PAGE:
At the time, they combined all their savings and even took a loan to treat her for Bilateral Urethral Reflux (she would pass blood in urine) but she could not be saved and died on March 13, 2008. The shock of that loss meant that 31 year-old Ruchita, who was three months pregnant, miscarried. Today, the couple owe Rs 5 lakh to various people, but are in no position to repay them as they are hoping for a miracle to save their third child.
Ruchita and 36 year-old Rupesh had a love marriage in 2003. When faced with the ordeal of saving Sanika's life, Ruchita gave up her job as a team leader in a private company and her husband Rupesh, who was working in the same company, took up freelance marketing work.
Sanika underwent nine surgeries within 10 months of her birth and was hardly ever brought home. Ruchita says, "I was three months pregnant when I was informed that Sanika passed away and I went into shock. Two days later, I had a miscarriage. In addition to the grief, we were finding it difficult to convince lenders who would visit asking us to repay their money."
Once bitten twice shy when Ruchita got pregnant with Anvi in 2007, she took good care of herself and underwent all tests as advised by her gynecologists as hers was a high risk pregnancy. Anvi was born on June 26, 2011. However, tragedy struck once again when Anvi, at three months, was diagnosed with Myelofibrosis (disorder of bone marrow).
"We took her to a local child specialist in Kandivali to treat her fever and cold. After various tests we found that her haemoglobin level was 9.2, which according to the doctor was normal for a baby at that age. However, even after taking antibiotics, there was no improvement and she was then taken to Dr Fazal Nabi at Jaslok Hospital, who pointed out that Anvi was pale and asked her to undergo another CBC (Complete Blood Count test). This time, her haemoglobin level was as low as 4.1. After a series of tests conducted at Bombay Hospital, doctors advised replacement of bone marrow, a surgery which will cost over Rs 15 lakh."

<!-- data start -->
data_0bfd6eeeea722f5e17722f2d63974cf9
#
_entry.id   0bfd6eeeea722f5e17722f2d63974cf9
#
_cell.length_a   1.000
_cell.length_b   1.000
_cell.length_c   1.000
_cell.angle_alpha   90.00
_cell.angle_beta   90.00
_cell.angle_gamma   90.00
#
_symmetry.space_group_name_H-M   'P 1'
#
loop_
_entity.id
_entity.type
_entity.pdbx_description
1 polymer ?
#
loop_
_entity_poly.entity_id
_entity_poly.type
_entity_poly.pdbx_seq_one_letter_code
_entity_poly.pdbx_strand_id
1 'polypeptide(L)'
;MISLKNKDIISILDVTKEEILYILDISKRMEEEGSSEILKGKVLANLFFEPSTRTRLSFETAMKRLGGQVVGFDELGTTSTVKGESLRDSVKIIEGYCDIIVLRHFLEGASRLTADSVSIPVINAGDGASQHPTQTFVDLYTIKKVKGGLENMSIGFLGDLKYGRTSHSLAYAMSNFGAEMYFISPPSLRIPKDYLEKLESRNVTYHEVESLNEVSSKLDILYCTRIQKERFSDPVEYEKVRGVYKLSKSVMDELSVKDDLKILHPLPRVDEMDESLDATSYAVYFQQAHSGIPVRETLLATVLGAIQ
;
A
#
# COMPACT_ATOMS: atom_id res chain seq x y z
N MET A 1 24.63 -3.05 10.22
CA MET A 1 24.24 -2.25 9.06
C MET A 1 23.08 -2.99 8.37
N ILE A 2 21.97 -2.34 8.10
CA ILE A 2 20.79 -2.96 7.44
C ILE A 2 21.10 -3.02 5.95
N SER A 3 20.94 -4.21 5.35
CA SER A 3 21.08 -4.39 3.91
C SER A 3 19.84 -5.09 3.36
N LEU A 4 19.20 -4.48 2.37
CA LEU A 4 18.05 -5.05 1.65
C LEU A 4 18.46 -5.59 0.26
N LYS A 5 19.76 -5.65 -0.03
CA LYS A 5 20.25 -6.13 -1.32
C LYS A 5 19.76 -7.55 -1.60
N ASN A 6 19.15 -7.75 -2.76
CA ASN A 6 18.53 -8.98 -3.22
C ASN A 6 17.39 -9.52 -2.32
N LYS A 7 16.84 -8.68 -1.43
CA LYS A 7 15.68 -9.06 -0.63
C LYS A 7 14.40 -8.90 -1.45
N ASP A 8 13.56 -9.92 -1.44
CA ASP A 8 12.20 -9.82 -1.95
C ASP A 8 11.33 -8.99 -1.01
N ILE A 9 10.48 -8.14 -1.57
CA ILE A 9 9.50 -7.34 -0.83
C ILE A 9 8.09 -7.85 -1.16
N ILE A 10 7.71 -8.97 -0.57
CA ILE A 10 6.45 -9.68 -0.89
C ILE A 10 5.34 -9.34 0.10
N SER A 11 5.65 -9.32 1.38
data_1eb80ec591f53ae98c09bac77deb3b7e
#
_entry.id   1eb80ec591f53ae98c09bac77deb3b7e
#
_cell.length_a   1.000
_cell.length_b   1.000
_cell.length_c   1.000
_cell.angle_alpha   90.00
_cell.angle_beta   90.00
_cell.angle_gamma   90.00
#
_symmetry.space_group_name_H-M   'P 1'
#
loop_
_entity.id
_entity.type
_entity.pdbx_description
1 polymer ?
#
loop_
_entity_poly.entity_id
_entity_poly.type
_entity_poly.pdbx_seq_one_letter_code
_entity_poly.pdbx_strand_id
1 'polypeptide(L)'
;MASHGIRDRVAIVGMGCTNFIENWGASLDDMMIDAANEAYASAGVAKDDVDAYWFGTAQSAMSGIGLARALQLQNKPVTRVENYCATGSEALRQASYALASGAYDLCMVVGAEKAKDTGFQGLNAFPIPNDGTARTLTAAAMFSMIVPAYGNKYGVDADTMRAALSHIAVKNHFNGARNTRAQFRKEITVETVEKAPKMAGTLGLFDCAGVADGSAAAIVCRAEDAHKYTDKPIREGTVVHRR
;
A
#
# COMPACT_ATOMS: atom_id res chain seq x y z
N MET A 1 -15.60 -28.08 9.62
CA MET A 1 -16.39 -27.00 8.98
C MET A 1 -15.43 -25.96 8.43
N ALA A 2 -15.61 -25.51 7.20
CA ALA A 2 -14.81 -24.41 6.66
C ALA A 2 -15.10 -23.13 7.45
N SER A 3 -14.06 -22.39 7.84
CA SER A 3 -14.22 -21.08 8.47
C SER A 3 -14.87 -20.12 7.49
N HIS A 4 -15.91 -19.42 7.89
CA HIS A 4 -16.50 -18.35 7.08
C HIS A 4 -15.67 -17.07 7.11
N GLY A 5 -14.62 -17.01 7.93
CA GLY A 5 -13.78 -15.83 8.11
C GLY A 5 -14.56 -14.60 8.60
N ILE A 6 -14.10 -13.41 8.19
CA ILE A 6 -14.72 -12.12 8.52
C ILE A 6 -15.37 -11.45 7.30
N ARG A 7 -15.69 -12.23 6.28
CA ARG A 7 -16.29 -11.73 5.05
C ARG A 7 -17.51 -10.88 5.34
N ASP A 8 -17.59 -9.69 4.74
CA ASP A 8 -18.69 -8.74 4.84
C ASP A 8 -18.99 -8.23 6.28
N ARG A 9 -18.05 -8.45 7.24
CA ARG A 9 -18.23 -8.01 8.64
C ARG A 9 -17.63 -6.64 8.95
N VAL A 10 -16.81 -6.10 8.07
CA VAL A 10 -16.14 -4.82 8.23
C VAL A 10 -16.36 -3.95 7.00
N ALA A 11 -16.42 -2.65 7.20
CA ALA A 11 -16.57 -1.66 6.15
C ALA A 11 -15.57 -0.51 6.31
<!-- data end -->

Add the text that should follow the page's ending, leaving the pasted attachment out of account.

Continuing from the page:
"We have gone through a lot personally. But we have faith in the doctors and are sure Anvi will be with us forever," said an emotional Rupesh, who does not even have a fixed source of income. Dr Fazal Nabi, pediatrician and intensivist at Jaslok Hospital said, "Anvi is not responding to the medicines and steroid treatment we administered.
Since the cells are not producing enough RBC, her required haemoglobin level is not being maintained and she requires a blood transfusion once every six weeks. The only option available is to perform a bone marrow transplant. Regular blood transfusions also increase chances of an infection. The success of bone marrow transplant across the world is around 40 to 55 per cent."
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